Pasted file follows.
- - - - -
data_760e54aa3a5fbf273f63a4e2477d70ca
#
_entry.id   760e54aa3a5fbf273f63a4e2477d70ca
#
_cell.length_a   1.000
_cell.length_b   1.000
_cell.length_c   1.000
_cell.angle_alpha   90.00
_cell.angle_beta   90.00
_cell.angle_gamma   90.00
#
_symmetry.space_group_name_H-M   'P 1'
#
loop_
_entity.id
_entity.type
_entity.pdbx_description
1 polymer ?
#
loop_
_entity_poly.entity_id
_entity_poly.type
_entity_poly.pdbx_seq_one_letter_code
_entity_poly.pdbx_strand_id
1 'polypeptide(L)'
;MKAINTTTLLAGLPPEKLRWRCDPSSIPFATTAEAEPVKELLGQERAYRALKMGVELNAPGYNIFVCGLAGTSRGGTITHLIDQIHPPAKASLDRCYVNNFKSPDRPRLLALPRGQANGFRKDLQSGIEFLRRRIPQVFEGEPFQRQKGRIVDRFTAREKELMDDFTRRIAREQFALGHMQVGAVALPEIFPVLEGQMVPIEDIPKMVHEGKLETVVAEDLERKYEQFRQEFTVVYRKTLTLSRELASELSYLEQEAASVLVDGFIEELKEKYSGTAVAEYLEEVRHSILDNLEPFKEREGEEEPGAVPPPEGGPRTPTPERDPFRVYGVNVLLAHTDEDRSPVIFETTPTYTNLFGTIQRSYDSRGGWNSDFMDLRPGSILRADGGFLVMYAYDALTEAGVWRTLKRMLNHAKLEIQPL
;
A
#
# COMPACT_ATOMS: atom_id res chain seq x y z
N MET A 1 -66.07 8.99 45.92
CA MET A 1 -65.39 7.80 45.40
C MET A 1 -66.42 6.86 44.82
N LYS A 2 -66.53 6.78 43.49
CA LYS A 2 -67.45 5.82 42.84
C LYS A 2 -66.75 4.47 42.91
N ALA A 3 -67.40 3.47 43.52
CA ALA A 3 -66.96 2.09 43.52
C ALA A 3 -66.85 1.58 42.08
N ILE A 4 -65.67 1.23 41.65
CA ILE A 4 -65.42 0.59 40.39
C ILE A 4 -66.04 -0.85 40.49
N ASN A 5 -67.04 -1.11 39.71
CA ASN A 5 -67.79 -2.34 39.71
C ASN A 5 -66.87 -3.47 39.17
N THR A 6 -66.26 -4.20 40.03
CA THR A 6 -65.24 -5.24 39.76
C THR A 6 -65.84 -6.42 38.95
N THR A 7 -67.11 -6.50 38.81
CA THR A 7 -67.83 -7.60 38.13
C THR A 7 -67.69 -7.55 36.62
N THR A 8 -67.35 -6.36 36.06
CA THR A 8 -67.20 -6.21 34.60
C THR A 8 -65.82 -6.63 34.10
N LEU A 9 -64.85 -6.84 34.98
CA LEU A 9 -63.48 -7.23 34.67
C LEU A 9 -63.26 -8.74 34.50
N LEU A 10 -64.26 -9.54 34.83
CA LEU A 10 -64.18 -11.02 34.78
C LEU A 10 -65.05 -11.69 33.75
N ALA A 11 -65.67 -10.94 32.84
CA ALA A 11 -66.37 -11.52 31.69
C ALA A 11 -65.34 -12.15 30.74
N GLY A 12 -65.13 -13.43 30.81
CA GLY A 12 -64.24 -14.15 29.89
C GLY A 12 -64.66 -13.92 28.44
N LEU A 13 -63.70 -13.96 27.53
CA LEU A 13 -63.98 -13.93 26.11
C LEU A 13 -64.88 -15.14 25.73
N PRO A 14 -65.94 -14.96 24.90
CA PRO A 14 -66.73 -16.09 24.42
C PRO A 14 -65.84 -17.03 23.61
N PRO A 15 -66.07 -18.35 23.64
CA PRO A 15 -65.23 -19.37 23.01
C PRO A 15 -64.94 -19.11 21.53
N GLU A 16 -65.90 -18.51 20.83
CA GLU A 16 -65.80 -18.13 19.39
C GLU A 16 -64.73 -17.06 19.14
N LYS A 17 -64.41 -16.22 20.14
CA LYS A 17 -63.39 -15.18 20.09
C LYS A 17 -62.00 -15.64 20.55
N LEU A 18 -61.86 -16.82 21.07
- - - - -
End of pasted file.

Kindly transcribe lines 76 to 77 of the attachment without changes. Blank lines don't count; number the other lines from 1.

N GLU A 16 -65.90 -18.51 20.83
CA GLU A 16 -65.80 -18.13 19.39